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By Julia Riley
Mail art is art that uses the postal system as a method for delivery of the final product. For teens who grew up in the age of e-mail, sending and receiving, something exciting and unique in a physical mailbox may be a new experience. Examples of the different forms that mail art can take include zines (small, self-published magazines), artist trading cards, inchies (original works of art measuring 1 inch square) and three-dimensional objects.
1,000 Artist Trading Cards: Innovative and Inspired Mixed Media ATCs by Patricia Bolton
Good Mail Day: A Primer for Making Eye Popping Postal Art by Jennie Hinchcliff and Carolee Gilligan Wheeler
Handmade Hellos by Eunice Moyle and Sabrina Moyle
Mail Order Ninja series by Joshua Elder
PostSecret: Extraordinary Confessions from Ordinary Lives by Frank Warren
Feeling Sorry for Celia by Jaclyn Moriarity
Get Well Soon by Julie Halpern
Heart on my Sleeve by Ellen Wittlinger
An Order of Amelie, Hold the Fries by Nina Schindler and Robert Barrett
Regarding the Bees: a Lesson, in Letters, on Honey, Dating and Other Sticky Subjects by Kate Klise
Thirteen Reasons Why by Jay Asher
You've Got Mail
Display a mailbox with books and DVDs that feature stories where the mail plays an important role. Examples include PostSecret: Extraordinary Confessions from Ordinary Lives by Frank Warren, the Mail Order Ninja series by Joshua Elder, Heart on my Sleeve by Ellen Wittlinger, and Thirteen Reasons Why by Jay Asher. Include promotional materials for the Mail Art Workshop and Trading Session you will be hosting.
Artist Trading Cards (ATCs)
- Cardstock cut to 2 ½ x 3 ½ inches
- Sheets of decorative paper, such as scrapbooking
- Fabric scraps
- Colored pencils
Artist Trading Cards (ATCs) are small, original works of art, usually about the size of a baseball trading card. ATCs are created to be traded with other artists but they also make great small pieces of art to display or carry around. ATCs consist of a 2 ½ x 3 ½ inch base that serves as a support piece for the art that is created on top of it. Because ATCs are small works of art, anything goes. Show some examples to get the teens started (search 'ATC' or 'artist trading card' on Flickr or check the Paper Crafts board on Craftster, http://www.craftster.org/forum/index.php?board=17.0). They might draw, paint, or collage or use some combination of these methods to create their ATCs.
- Cardstock cut to one-inch squares
- Decorative paper
- Fabric scraps
- Colored pencils
- Digital camera
- Photo printer
Inchies are very similar to ATCs as they are also small works of original art. The only real difference that, like the name implies, Inchies are exactly one-inch square. Unlike ATCs, which rarely include photography, Inchies are often created with photographs. If you have access to a digital camera and portable photo printer, allow the teens to take photos of themselves and their surroundings to use in creating their Inchies. Otherwise, teens can use scraps of paper, fabric, markers, and other materials to create art on the one-inch square canvas.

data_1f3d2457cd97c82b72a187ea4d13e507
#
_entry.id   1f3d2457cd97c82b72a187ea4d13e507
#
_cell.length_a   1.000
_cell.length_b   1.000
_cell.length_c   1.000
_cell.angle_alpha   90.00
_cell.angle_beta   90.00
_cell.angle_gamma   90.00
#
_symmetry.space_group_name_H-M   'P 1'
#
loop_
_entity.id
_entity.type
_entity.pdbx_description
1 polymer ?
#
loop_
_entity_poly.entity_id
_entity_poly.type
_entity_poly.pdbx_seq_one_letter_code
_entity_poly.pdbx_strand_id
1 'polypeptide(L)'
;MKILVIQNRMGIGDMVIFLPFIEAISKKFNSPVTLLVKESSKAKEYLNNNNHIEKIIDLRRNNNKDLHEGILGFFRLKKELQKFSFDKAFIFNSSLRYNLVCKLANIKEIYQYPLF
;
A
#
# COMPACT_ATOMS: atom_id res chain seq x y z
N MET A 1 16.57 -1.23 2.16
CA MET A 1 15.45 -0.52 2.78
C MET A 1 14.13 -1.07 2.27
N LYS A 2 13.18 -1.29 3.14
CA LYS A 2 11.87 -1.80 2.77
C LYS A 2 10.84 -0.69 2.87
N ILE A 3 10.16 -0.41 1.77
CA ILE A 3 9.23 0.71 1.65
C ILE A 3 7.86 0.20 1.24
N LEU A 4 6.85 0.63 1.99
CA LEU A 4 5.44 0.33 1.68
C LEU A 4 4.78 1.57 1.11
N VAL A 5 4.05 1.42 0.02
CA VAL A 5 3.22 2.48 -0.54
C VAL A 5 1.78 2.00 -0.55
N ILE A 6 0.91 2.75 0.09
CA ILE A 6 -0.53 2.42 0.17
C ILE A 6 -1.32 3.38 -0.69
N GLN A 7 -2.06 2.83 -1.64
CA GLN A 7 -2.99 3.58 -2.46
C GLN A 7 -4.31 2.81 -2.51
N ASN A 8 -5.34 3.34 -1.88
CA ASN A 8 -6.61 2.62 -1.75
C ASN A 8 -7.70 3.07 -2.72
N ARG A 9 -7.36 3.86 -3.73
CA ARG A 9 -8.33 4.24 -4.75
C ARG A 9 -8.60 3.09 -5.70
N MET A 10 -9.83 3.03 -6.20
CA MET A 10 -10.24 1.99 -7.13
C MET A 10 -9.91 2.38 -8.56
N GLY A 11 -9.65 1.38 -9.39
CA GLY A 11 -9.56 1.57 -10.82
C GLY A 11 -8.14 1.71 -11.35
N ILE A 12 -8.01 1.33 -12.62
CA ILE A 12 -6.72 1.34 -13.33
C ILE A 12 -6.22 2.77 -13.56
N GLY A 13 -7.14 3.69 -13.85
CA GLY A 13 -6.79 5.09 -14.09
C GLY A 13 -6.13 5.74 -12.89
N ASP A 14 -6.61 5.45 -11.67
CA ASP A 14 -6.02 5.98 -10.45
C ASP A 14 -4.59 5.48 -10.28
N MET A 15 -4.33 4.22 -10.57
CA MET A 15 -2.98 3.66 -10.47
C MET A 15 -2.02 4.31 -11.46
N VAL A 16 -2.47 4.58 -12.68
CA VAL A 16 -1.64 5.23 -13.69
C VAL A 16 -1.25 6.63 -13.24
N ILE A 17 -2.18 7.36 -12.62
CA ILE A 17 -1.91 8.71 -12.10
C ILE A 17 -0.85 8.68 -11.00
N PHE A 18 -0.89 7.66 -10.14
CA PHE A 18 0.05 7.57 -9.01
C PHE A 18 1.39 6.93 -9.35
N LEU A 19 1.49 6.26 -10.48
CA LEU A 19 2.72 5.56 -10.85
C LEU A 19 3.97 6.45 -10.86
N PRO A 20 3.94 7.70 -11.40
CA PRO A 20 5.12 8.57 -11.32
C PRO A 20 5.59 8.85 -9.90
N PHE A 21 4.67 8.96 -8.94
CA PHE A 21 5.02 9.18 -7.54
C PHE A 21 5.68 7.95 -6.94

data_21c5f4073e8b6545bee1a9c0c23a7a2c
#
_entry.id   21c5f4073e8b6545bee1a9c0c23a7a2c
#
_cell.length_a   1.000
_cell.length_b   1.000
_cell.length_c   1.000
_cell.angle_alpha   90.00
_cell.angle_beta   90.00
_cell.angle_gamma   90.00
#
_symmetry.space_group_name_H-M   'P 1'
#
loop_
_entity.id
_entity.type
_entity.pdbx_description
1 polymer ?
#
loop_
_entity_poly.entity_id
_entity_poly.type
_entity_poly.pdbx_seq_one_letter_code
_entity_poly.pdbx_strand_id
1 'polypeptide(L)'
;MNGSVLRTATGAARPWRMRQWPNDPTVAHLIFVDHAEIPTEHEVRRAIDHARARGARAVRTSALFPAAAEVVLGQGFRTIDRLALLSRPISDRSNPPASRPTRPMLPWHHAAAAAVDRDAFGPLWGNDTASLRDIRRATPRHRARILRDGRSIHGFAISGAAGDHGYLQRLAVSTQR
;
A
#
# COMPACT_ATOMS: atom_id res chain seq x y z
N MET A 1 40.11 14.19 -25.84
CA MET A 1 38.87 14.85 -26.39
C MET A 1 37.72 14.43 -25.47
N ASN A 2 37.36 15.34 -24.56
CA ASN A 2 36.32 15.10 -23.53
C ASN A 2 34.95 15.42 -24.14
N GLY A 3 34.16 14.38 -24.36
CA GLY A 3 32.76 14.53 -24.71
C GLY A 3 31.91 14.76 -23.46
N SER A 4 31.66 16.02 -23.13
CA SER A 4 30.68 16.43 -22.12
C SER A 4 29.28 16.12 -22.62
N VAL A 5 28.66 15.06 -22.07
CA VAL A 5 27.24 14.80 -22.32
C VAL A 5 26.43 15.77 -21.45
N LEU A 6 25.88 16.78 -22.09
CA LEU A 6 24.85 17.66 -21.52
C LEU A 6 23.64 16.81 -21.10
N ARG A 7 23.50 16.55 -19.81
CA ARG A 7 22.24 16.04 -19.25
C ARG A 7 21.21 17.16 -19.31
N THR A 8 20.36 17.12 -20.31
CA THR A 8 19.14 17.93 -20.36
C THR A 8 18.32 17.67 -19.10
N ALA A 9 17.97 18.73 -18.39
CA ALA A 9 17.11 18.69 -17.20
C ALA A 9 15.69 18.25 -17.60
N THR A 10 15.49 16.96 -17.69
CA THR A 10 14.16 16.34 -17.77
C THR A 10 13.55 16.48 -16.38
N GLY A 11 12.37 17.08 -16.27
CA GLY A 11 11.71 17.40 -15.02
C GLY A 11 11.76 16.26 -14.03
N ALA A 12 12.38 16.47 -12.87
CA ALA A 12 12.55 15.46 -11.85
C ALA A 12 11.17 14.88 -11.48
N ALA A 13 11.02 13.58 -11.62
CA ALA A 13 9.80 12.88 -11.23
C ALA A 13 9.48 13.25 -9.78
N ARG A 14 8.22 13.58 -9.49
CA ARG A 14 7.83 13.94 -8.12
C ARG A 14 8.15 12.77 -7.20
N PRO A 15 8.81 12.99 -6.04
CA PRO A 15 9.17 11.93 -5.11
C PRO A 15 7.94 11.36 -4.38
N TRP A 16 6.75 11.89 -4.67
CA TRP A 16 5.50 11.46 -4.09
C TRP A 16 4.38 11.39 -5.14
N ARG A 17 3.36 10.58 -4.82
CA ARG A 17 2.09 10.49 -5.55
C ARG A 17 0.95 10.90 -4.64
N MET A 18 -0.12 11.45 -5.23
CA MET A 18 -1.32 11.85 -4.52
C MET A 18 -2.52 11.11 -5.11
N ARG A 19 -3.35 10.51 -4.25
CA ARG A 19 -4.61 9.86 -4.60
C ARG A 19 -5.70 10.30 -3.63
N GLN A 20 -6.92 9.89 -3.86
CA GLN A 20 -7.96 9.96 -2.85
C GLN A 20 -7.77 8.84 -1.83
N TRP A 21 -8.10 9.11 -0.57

Message in a Bottle
- 16-ounce plastic water or soda bottles, with caps
- Utility knife
- Clear packing tape
- Blank self-adhesive address labels
- Small items to stuff into the bottle, such as confetti, pom poms, beads, small silk flowers and plastic trinkets
- Epoxy glue
- ATCs or Inchies (optional)
- Pencils or pens
Start with a clean, dry plastic bottle. Make a slit down the length of the bottle slightly shorter than the address label. Depending on the teens, this might be something for an adult to do before the program begins. If desired, write a brief letter to send in the bottle. Insert the letter, ATCs, or Inchies, and anything else, such as confetti and flowers into the bottle. When you are satisfied with the contents, place a strip of packing tape over the slit. Address the self-adhesive label to yourself or a friend. Affix the address label to the bottle. To seal the cap, squeeze Epoxy glue on the inside threads of the cap. Screw on the cap and let it dry. Teens who wish to mail their bottle to a friend (or themselves) can take them to the post office.
Instructions for creating these small, self-published magazines can be found in the "Zine Workshop" program by Deban Becker in Time Twistin' TTR. 09, the Texas Teens Read! 2009 manual at http://www.tsl.texas.gov/ld/projects/ttr/2009/manual/zine.html.
Mail Art Trading Session
Part of the fun of getting involved in mail art comes from collecting art from many different artists. The collection of Inchies, ATCs, and similar art objects occurs via trade (they are not generally bought and sold). After the teens create a handful of ATCs and Inchies, they can trade with each other one-on-one or in a large group. You might also use this time to scan or photograph the Inchies and ATCs the teens have created for inclusion on the library webpage.
Mail Me Art
The gallery of mail art on Mail Me Art provides endless inspiration for creating mail art.
This is the web site for the book of the same title. It offers a community where people can mail their secrets on a postcard anonymously to the site. Secrets on postcards are shared online. Beware that some are a little racy.